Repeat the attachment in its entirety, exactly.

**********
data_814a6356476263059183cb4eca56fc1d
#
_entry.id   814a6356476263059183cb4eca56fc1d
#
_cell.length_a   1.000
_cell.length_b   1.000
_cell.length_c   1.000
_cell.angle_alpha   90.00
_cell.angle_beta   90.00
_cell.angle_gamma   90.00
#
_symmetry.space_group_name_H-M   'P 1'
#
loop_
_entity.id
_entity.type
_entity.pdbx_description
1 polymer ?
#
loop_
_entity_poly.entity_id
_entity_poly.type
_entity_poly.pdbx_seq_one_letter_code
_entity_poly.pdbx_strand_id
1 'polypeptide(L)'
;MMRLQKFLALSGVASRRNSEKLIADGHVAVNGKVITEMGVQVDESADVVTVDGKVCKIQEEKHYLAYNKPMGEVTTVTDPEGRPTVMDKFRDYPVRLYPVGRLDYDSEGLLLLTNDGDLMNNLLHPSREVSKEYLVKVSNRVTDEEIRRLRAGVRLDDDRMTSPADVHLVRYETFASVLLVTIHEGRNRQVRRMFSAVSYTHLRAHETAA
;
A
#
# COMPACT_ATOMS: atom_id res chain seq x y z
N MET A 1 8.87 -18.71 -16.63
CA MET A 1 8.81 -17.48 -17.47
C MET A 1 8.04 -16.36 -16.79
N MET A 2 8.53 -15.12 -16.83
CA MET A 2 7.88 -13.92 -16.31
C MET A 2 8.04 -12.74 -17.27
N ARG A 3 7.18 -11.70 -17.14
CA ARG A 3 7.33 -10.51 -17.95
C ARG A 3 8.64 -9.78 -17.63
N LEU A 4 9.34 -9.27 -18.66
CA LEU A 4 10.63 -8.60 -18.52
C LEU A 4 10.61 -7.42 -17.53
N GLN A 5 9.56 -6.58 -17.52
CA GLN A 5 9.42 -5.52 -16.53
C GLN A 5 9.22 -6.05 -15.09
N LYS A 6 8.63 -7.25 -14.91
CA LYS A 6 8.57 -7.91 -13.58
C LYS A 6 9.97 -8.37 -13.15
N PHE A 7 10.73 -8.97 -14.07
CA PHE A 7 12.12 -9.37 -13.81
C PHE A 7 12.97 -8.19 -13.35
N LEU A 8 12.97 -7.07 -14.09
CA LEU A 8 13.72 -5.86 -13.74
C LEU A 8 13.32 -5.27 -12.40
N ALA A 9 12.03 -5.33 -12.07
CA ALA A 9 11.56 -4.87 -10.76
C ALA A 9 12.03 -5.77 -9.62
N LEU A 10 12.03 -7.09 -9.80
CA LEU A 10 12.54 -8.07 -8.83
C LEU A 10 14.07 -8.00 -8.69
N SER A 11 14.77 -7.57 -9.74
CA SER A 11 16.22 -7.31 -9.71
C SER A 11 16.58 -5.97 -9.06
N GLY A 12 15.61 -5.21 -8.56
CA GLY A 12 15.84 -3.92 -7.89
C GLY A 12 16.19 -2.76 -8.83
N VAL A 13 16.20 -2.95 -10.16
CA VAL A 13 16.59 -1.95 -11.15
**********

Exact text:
data_814a6356476263059183cb4eca56fc1d
#
_entry.id   814a6356476263059183cb4eca56fc1d
#
_cell.length_a   1.000
_cell.length_b   1.000
_cell.length_c   1.000
_cell.angle_alpha   90.00
_cell.angle_beta   90.00
_cell.angle_gamma   90.00
#
_symmetry.space_group_name_H-M   'P 1'
#
loop_
_entity.id
_entity.type
_entity.pdbx_description
1 polymer ?
#
loop_
_entity_poly.entity_id
_entity_poly.type
_entity_poly.pdbx_seq_one_letter_code
_entity_poly.pdbx_strand_id
1 'polypeptide(L)'
;MMRLQKFLALSGVASRRNSEKLIADGHVAVNGKVITEMGVQVDESADVVTVDGKVCKIQEEKHYLAYNKPMGEVTTVTDPEGRPTVMDKFRDYPVRLYPVGRLDYDSEGLLLLTNDGDLMNNLLHPSREVSKEYLVKVSNRVTDEEIRRLRAGVRLDDDRMTSPADVHLVRYETFASVLLVTIHEGRNRQVRRMFSAVSYTHLRAHETAA
;
A
#
# COMPACT_ATOMS: atom_id res chain seq x y z
N MET A 1 8.87 -18.71 -16.63
CA MET A 1 8.81 -17.48 -17.47
C MET A 1 8.04 -16.36 -16.79
N MET A 2 8.53 -15.12 -16.83
CA MET A 2 7.88 -13.92 -16.31
C MET A 2 8.04 -12.74 -17.27
N ARG A 3 7.18 -11.70 -17.14
CA ARG A 3 7.33 -10.51 -17.95
C ARG A 3 8.64 -9.78 -17.63
N LEU A 4 9.34 -9.27 -18.66
CA LEU A 4 10.63 -8.60 -18.52
C LEU A 4 10.61 -7.42 -17.53
N GLN A 5 9.56 -6.58 -17.52
CA GLN A 5 9.42 -5.52 -16.53
C GLN A 5 9.22 -6.05 -15.09
N LYS A 6 8.63 -7.25 -14.91
CA LYS A 6 8.57 -7.91 -13.58
C LYS A 6 9.97 -8.37 -13.15
N PHE A 7 10.73 -8.97 -14.07
CA PHE A 7 12.12 -9.37 -13.81
C PHE A 7 12.97 -8.19 -13.35
N LEU A 8 12.97 -7.07 -14.09
CA LEU A 8 13.72 -5.86 -13.74
C LEU A 8 13.32 -5.27 -12.40
N ALA A 9 12.03 -5.33 -12.07
CA ALA A 9 11.56 -4.87 -10.76
C ALA A 9 12.03 -5.77 -9.62
N LEU A 10 12.03 -7.09 -9.80
CA LEU A 10 12.54 -8.07 -8.83
C LEU A 10 14.07 -8.00 -8.69
N SER A 11 14.77 -7.57 -9.74
CA SER A 11 16.22 -7.31 -9.71
C SER A 11 16.58 -5.97 -9.06
N GLY A 12 15.61 -5.21 -8.56
CA GLY A 12 15.84 -3.92 -7.89
C GLY A 12 16.19 -2.76 -8.83
N VAL A 13 16.20 -2.95 -10.16
CA VAL A 13 16.59 -1.95 -11.15